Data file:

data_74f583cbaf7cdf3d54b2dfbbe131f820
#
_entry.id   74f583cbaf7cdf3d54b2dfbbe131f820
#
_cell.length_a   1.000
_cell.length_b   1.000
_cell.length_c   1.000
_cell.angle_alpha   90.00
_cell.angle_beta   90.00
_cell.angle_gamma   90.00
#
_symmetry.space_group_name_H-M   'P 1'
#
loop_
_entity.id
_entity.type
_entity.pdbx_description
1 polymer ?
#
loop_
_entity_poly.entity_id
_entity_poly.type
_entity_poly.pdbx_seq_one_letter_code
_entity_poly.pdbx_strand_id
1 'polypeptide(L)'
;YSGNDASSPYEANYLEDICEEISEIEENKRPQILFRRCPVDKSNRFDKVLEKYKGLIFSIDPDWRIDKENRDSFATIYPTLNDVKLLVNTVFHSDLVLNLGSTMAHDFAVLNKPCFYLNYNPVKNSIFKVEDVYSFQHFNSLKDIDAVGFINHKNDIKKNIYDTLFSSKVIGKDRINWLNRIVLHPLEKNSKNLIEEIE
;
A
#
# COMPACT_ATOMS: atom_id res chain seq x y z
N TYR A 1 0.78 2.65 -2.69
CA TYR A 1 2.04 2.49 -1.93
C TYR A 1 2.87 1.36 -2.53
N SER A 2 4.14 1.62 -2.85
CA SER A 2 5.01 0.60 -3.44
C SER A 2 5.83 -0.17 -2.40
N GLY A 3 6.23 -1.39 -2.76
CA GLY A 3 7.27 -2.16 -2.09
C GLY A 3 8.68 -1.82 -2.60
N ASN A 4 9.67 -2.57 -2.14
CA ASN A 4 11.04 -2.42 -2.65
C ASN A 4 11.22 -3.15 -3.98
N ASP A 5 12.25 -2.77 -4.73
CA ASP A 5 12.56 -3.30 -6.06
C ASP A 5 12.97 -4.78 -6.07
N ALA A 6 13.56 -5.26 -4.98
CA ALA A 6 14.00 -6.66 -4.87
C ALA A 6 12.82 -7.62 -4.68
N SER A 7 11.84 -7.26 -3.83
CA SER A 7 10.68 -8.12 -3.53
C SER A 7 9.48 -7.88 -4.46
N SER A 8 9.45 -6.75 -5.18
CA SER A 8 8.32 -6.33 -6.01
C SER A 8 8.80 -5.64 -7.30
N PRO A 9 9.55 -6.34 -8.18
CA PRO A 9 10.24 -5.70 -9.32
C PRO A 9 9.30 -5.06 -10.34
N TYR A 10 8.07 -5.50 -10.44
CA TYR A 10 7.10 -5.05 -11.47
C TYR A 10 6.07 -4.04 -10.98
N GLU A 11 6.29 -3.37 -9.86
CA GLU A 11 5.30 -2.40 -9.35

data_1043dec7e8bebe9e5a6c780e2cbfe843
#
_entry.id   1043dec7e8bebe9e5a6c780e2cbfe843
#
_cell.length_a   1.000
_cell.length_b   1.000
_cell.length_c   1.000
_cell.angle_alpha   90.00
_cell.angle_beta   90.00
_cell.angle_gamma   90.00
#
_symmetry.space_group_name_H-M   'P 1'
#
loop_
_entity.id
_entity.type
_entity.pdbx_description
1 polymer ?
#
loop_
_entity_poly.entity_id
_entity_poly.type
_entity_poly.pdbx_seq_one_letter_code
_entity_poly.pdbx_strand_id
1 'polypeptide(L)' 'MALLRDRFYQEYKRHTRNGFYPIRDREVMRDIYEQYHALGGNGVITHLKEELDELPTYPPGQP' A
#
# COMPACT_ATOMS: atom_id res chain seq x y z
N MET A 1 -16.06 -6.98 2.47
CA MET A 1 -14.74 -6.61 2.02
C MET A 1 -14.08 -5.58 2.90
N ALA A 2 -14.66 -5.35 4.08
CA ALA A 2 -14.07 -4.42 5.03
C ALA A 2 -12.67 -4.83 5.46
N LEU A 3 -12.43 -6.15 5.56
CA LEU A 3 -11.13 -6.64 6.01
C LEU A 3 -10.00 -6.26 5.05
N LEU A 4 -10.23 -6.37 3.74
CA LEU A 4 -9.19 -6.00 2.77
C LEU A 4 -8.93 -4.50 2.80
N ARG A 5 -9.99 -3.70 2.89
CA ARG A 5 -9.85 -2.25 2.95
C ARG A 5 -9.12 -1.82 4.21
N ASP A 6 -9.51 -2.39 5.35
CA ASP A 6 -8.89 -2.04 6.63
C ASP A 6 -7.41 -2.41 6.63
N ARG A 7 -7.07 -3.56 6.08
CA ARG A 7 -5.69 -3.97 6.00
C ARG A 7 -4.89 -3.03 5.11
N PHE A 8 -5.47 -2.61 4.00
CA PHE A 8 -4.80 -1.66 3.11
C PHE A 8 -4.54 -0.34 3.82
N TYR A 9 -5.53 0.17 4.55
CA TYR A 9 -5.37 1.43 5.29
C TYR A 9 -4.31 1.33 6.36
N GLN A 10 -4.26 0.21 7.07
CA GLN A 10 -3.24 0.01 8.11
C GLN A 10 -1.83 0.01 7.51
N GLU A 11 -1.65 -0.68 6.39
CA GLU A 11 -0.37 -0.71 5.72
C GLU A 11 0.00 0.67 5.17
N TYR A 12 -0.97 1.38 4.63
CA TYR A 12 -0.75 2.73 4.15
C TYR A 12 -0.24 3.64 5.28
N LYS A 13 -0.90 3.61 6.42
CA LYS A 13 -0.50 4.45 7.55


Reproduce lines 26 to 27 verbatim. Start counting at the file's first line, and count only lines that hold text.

;YSGNDASSPYEANYLEDICEEISEIEENKRPQILFRRCPVDKSNRFDKVLEKYKGLIFSIDPDWRIDKENRDSFATIYPTLNDVKLLVNTVFHSDLVLNLGSTMAHDFAVLNKPCFYLNYNPVKNSIFKVEDVYSFQHFNSLKDIDAVGFINHKNDIKKNIYDTLFSSKVIGKDRINWLNRIVLHPLEKNSKNLIEEIE
;